How to use multiple desktops in Windows 10

Windows 10's new virtual desktops feature is still limited.

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Photo by Sarah Jacobsson Purewal/CNET

If you're a single-monitor user -- or even if you're not -- multiple virtual desktops can be very handy. While Windows has supported this feature for some time (albeit not very openly -- remember PowerToys?), Windows 10 is the first time we see multiple desktops as a mainstream feature.

In the Windows 10 Pro Insider Preview, you can add a seemingly unlimited number of virtual desktops quickly and easily, thanks to the new Task View pane. Unfortunately, Windows 10's multiple desktop functionality is still very limited -- you can't drag and drop programs between different screens, you can't change the wallpaper for individual desktops, and you can't quickly jump to a particular screen without cycling through all of your open screens.

Step 1: Add a desktop

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Photo by Sarah Jacobsson Purewal/CNET

To add a virtual desktop, open up the new Task View pane by clicking the Task View button (two overlapping rectangles) on the taskbar, or by pressing the Windows Key + Tab. In the Task View pane, click New desktop to add a virtual desktop. If you have two or more desktops already open, the "Add a desktop" button will appear as a gray tile with a plus symbol. You can also quickly add a desktop without entering the Task View pane by using the keyboard shortcut Windows Key + Ctrl + D.

Step 2: Switch between desktops

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Photo by Sarah Jacobsson Purewal/CNET

To switch between virtual desktops, open the Task View pane and click on the desktop you want to switch to. You can also quickly switch desktops without going into the Task View pane by using the keyboard shortcuts Windows Key + Ctrl + Left Arrow and Windows Key + Ctrl + Right Arrow. At the moment, you can add an unlimited number of virtual desktops -- I stopped at 368 -- but there doesn't appear to be a way to quickly switch to a certain desktop without cycling through all of them with the keyboard shortcuts. The Task View pane only shows nine desktops at a time and has no scrolling functionality, which is likely a bug that will be fixed in the final version of Windows 10.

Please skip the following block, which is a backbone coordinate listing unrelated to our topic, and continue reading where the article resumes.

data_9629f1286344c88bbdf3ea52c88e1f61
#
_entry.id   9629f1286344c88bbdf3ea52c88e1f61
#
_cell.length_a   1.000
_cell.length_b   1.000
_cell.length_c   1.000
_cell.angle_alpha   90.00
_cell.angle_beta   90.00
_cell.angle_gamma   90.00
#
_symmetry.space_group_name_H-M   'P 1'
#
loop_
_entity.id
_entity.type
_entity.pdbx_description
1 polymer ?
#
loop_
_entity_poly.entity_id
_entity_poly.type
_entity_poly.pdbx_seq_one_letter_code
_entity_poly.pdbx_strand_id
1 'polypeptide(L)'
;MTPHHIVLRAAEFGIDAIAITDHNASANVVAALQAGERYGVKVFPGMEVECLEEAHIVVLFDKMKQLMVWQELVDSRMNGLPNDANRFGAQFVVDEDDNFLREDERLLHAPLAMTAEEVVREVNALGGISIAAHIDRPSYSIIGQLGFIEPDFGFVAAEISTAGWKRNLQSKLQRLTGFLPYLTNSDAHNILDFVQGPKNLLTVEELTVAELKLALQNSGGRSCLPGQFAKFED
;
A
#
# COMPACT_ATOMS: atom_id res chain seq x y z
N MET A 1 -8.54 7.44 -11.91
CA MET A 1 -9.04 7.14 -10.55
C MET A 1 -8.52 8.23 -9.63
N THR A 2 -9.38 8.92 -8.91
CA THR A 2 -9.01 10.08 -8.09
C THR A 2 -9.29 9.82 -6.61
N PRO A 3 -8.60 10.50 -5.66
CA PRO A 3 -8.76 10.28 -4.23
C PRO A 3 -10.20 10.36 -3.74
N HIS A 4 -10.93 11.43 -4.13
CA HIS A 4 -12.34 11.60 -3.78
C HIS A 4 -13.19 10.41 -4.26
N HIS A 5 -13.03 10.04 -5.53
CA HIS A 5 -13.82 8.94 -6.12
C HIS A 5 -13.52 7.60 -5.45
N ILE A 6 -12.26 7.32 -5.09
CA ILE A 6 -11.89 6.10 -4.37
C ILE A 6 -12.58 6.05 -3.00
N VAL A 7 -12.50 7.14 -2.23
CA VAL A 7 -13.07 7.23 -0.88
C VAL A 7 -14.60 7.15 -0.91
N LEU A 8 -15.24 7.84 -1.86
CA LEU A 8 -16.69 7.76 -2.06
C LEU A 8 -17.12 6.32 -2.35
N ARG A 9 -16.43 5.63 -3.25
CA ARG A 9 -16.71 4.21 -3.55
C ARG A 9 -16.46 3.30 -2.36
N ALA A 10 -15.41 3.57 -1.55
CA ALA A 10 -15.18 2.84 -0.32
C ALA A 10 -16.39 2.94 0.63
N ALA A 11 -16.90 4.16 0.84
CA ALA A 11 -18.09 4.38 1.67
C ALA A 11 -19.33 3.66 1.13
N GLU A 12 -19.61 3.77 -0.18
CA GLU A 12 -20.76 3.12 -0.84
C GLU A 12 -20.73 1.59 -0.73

Step 3: Move windows between desktops

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Photo by Sarah Jacobsson Purewal/CNET

To move a window from one desktop to another, you first have to open up the Task View pane and then hover over the desktop containing the window you want to move. The windows on that desktop will pop up; find the window you want to move, right-click it, and go to Move to and choose the desktop you want to move the window to. In Build 10166, Microsoft has added the ability to drag and drop windows -- you can grab the window you want to move and drag it into the desired desktop.

Step 4: Close a desktop

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Photo by Sarah Jacobsson Purewal/CNET

To close a virtual desktop, open up the Task View pane and hover over the desktop you want to close until a small X appears in the upper right corner. Click the X to close the desktop. You can also close desktops without going into the Task View pane by using the keyboard shortcut Windows Key + Ctrl + F4 (this will close the desktop you're currently on).

Editors' note: This How To post was originally published on January 28, 2015, and was updated on July 13, 2015, to reflect new information regarding Windows 10 Pro Insider Preview Build 10166.

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